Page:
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Slowly and sadly we laid him down,
From the field of his fame fresh and

gory ; We carved not a line, and we raised not a stone,

But we left him alone with his glory.

The feeling with which he recited these admirable stanzas, I shall never forget. After he had come to an end, he repeated the third, and said it was perfect, particularly the lines

But he lay like a warrior taking his rest,
With his martial cloak around him.

“ I should have taken the whole," said Shelley, “ for a rough sketch of Campbell's.”

“No," replied Lord Byron: “ Campbell “ would have claimed it, if it had been his.”

I afterwards had reason to think that the ode was Lord Byron's; that he was piqued at none of his own being mentioned; and, after he had praised the verses so highly, could not own them *. No other reason can be assigned for his not acknowledging himself the author, particularly as he was a great admirer of General Moore.

Talking after dinner, of swimming, he said:

Murray published a letter I wrote to “ him from Venice, which might have seemed

* This conjecture seems to be erroneous. It appears that the Ode is the production of the late Rev. C. Wolfe.Ed.

an idle display of vanity; but the object “ of my writing it was, to contradict what “ Turner had asserted about the impossi

bility of crossing the Hellespont from the

Abydos to the Sestos side, in consequence “ of the tide.

“ One is as easy as the other; we did “ both.” Here he turned round to Fletcher, to whom he occasionally referred, and said,

Fletcher, how far was it Mr. Ekenhead “and I swam?” Fletcher replied, “Three miles and a half, my Lord.” (Of course he did not diminish the distance.) - The “ real width of the Hellespont," resumed “ Lord Byron, “ is not much above a “mile; but the current is prodigiously

strong, and we were carried down not“ withstanding all our efforts. I don't “ know how Leander contrived to stem the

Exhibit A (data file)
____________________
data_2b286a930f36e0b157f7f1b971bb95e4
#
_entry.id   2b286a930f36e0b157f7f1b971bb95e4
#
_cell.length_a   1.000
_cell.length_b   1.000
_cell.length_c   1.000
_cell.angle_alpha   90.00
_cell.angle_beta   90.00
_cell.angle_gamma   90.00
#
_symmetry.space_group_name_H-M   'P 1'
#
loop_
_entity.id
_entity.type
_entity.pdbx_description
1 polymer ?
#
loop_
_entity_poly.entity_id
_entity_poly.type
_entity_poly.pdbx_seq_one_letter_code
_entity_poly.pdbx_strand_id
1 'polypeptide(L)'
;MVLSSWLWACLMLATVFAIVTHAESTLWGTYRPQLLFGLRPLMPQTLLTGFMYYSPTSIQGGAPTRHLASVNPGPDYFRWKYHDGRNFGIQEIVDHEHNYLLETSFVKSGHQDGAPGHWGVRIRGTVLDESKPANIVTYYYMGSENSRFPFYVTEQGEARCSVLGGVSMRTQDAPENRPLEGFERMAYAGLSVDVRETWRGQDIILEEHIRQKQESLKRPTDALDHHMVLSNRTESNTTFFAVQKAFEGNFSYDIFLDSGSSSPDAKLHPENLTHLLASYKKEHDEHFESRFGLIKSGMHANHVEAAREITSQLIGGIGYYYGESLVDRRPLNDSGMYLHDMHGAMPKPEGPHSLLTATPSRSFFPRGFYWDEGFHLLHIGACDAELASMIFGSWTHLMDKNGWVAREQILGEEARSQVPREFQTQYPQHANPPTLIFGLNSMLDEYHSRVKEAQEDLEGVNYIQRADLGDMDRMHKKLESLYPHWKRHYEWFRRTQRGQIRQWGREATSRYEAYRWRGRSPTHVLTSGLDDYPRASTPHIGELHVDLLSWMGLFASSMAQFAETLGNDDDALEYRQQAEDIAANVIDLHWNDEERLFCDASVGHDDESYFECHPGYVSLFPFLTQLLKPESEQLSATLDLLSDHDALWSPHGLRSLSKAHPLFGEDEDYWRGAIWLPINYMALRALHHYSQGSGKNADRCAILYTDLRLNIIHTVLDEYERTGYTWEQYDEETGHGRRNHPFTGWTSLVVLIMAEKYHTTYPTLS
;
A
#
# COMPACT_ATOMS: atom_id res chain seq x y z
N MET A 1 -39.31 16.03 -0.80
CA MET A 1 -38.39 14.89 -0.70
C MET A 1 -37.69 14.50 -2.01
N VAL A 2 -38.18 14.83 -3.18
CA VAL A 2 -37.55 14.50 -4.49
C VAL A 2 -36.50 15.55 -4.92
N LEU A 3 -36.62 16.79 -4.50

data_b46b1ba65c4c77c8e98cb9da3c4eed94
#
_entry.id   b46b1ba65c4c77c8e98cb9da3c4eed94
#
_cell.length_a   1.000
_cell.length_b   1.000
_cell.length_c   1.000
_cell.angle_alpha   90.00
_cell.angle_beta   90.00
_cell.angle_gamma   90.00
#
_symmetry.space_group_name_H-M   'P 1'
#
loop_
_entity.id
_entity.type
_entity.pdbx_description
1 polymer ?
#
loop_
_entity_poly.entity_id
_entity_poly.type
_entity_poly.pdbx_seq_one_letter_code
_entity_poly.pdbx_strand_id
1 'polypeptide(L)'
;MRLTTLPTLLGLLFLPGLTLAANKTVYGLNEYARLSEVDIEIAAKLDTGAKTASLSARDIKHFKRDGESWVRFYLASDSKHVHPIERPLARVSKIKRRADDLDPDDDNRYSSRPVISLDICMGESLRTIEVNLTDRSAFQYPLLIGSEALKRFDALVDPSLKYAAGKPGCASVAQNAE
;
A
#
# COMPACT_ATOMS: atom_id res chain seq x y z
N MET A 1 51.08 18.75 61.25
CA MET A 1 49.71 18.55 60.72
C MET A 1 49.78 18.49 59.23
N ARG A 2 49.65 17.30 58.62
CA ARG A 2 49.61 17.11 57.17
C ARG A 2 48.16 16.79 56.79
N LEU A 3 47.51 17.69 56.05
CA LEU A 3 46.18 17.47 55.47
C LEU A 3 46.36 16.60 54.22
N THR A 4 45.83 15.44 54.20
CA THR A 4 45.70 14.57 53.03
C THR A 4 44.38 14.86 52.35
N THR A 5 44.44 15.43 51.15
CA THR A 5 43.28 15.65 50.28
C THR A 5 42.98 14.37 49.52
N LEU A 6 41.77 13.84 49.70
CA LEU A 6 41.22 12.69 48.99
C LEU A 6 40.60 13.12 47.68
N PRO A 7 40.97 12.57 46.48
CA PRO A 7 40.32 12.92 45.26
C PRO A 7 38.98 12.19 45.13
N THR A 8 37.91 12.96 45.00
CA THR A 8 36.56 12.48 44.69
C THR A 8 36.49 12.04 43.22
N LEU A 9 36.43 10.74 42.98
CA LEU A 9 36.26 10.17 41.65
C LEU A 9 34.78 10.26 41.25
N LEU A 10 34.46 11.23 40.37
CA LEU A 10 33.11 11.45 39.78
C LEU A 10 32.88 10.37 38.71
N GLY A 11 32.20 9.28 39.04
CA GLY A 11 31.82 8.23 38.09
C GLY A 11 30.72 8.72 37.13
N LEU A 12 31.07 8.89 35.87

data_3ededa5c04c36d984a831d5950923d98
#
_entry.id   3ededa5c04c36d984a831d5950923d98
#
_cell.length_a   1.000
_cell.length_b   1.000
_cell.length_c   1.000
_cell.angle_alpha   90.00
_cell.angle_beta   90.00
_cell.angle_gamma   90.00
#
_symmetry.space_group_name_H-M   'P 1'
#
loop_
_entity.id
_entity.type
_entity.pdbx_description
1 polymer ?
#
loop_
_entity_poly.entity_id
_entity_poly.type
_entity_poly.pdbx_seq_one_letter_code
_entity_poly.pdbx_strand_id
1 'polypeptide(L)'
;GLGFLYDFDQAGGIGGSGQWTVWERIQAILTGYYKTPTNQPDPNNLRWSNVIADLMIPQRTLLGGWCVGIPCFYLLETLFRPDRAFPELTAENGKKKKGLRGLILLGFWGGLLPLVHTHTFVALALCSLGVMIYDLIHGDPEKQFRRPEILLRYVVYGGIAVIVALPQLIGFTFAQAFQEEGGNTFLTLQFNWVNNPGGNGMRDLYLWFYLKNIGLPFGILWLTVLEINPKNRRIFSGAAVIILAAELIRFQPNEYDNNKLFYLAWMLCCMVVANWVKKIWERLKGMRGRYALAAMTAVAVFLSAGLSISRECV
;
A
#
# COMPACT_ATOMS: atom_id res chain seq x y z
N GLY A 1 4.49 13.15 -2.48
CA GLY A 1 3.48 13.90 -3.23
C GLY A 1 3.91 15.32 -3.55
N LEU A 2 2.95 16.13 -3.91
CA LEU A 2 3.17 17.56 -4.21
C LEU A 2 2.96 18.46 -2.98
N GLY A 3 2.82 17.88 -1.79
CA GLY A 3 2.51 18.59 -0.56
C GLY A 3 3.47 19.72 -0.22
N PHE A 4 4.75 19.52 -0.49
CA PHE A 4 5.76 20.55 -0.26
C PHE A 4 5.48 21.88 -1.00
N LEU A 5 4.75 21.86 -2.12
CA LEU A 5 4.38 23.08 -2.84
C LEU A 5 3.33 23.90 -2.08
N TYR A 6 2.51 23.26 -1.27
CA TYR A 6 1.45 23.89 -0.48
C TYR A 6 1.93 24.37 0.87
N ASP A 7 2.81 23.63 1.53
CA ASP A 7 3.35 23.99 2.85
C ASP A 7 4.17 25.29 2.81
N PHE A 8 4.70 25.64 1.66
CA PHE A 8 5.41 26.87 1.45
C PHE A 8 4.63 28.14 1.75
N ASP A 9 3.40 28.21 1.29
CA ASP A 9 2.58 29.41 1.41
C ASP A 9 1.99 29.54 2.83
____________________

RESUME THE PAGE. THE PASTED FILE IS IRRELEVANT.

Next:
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stream, and steer straight across; but

nothing is impossible in love or religion. “ If I had had a Hero on the other side,

perhaps I should have worked harder. “ We were to have undertaken this feat

some time before, but put it off in conse

quence of the coldness of the water; and " it was chilly enough when we performed “ it. I know I should have made a bad

Leander, for it gave me an ague that I did

not so easily get rid of. There were some " sailors in the fleet who swam further than I did—I do not say than I could have “ done, for it is the only exercise I pride “ myself upon, being almost amphibious.

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“ I remember being at Brighton, many years ago, and having great difficulty in

making the land,—the wind blowing off “ the shore, and the tide setting out.

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“ Crowds of people were collected on the 66 beach to see us.

Mr.

(I think he " said Hobhouse) was with me; and,” he added, “I had great difficulty in saving “ him-he nearly drowned me.

me.

When I was at Venice, there was an “ Italian who knew no more of swimming “ than a camel, but he had heard of my prowess in the Dardanelles, and challenged

Not wishing that any foreigner at least should beat me at my own arms, I consented to

engage

in the contest. Alex“ ander Scott proposed to be of the party, 6s and we started from Lido. Our land“ lubber was very soon in the rear,

and “ Scott saw him make for a gondola. He “ rested himself first against one, and then

against another, and gave in before we got half way to St. Mark's Place. We

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